Riis estimates Schleck and Sastre need three minutes on Evans
By Brecht Decaluwé in Pau, France
The CSC-Saxo Bank team narrowly missed out on gaining the yellow jersey after an impressive offensive on the slopes of the Col du Tourmalet and the later the climb of stage ten to the Hautacam ski resort. With Fränk Schleck now just one second behind new maillot jaune Cadel Evans, the team will look to the Alpine stages to launch its next big push to seize the Tour de France lead.
"One second is nothing. Close your eyes and open them again, that's the difference," Fränk Schleck said. The Luxembourg champion survived a frightening crash during the fifth stage of the Tour de Suisse, but wasn't planning on taking his rival down during one of the next stages. "I'm not going to crash Cadel Evans to get the jersey," Schleck joked, but knows that gaining that single second back on Evans will not be easy.
"Does anybody know an option to win a second on him? I've always dreamed about winning the Tour de France and now I'm only one second away from wearing the yellow jersey. There's still ten days to try and get it."
The Danish team went into the Hautacam stage with its three leaders, Carlos Sastre, and brothers Fränk and Andy Schleck, clustered at tenth, eleventh and twelfth overall, but more than a minute and a half down on Evans who was then second on the overall classification.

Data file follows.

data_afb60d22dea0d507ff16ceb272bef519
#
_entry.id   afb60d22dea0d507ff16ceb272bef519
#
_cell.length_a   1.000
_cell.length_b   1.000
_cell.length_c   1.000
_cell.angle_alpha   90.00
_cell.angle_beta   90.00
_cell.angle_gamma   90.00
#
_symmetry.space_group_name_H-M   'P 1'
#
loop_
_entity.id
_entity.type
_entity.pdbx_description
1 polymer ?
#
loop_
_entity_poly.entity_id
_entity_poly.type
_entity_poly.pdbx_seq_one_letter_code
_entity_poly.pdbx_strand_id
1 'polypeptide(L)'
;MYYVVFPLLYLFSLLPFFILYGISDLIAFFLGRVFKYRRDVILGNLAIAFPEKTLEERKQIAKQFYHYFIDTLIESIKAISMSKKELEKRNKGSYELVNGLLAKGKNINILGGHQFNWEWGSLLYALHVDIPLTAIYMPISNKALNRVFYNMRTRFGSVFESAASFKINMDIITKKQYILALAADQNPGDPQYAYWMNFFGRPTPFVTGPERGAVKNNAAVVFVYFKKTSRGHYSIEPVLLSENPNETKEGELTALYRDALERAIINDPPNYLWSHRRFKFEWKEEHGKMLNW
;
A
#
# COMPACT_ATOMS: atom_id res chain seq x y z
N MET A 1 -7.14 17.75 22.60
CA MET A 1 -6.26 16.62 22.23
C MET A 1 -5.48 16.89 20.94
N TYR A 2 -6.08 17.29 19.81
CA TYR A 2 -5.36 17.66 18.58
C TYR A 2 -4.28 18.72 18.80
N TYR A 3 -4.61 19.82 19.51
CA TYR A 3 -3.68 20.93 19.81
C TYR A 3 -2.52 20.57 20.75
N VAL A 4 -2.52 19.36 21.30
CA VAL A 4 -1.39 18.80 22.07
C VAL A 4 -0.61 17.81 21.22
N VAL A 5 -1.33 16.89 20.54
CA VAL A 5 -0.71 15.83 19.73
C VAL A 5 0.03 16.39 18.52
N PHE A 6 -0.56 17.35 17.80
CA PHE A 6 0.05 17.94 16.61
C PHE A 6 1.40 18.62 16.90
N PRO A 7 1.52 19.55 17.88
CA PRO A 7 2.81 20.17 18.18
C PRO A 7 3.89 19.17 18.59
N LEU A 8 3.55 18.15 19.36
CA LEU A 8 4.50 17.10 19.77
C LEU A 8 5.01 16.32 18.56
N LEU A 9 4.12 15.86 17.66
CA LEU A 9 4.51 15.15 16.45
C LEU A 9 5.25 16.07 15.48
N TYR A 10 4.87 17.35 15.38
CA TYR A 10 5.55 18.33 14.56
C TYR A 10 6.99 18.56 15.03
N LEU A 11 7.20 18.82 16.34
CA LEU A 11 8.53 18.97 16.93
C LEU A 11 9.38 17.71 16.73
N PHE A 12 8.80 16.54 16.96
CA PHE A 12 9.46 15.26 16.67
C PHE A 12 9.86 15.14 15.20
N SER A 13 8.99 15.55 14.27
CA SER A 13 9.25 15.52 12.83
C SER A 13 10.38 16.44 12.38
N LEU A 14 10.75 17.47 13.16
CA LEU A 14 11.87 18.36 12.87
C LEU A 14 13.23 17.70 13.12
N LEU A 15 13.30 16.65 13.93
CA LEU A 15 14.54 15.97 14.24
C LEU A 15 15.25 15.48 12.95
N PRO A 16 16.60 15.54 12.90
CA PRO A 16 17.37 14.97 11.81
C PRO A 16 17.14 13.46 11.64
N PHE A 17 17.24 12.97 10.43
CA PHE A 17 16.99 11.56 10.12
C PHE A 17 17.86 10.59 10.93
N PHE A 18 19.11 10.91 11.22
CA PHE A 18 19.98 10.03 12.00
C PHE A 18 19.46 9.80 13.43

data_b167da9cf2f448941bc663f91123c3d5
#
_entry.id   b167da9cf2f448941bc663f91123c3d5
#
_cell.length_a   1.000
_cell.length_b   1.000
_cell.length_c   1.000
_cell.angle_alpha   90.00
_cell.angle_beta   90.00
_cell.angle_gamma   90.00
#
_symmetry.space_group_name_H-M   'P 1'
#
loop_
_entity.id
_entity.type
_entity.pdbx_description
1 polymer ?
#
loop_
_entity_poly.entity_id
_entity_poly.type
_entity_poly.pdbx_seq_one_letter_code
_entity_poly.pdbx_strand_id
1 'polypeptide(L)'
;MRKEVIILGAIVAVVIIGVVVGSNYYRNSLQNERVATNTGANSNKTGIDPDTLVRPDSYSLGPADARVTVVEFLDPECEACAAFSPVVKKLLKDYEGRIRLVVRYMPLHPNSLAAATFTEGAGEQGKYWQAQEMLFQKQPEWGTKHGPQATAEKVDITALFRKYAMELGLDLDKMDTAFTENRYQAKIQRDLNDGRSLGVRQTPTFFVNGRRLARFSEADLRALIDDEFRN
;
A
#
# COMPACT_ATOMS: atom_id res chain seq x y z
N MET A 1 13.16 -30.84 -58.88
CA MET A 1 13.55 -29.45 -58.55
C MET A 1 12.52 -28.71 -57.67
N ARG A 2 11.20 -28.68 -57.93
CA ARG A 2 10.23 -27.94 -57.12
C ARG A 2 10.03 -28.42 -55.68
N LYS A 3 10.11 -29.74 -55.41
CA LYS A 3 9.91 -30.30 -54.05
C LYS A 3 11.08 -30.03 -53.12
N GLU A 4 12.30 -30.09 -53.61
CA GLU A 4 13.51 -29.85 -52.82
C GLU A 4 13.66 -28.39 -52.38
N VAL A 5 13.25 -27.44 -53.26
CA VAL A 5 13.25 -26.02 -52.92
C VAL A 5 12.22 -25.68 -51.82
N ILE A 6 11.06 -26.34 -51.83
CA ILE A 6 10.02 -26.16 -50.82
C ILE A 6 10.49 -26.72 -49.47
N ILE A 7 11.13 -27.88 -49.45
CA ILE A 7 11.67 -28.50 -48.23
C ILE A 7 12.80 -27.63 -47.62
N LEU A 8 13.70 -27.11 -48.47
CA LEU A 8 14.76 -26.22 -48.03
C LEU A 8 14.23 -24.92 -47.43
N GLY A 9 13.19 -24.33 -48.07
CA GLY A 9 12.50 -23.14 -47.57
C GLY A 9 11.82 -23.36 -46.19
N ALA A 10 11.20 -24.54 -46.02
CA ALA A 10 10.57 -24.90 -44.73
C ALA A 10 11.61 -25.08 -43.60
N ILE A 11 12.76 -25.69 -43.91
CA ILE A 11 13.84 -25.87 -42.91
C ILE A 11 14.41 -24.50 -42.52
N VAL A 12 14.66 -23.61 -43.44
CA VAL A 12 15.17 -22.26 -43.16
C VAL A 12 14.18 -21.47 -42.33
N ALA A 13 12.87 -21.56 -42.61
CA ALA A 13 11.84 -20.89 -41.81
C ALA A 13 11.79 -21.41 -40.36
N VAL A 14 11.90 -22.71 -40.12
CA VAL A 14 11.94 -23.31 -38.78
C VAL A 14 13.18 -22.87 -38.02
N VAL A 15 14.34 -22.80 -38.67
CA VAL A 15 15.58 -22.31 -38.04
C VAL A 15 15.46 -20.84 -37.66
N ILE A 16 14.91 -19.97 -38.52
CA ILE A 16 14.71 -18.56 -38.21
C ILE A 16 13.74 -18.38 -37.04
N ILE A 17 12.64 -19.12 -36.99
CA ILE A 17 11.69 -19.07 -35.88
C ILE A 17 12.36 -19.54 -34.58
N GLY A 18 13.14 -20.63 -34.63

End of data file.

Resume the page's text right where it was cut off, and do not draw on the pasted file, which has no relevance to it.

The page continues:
Director sportif Scott Sunderland told Cyclingnews that CSC had marked the tenth stage as the day where they would "put the hammer down" and try to break up the race. The high pace on the Col du Tourmalet set by Jens Voigt dislodged Caisse d'Epargne's GC hopefuls Alejandro Valverde and Oscar Pereiro as well as Lampre's leader Damiano Cunego.
The surge also cost the CSC team one if its leaders when Andy Schleck failed to keep the pace of the main group of contenders and conceded nearly nine minutes to the stage winner. He will now have to settle for a role as lieutenant, while Sastre and 28 year-old Fränk Schleck are now the team's major contenders for the general classification.
Looking back on the climb to Hautacam, Fränk Schleck explained that he probably used too much energy to jump away from the Evans group in order to take the yellow jersey. "When I went with Piepoli it was really hard. I paid for that in the end. I had to let go off them as I was 'à bloc'," Schleck said he was riding on his limit.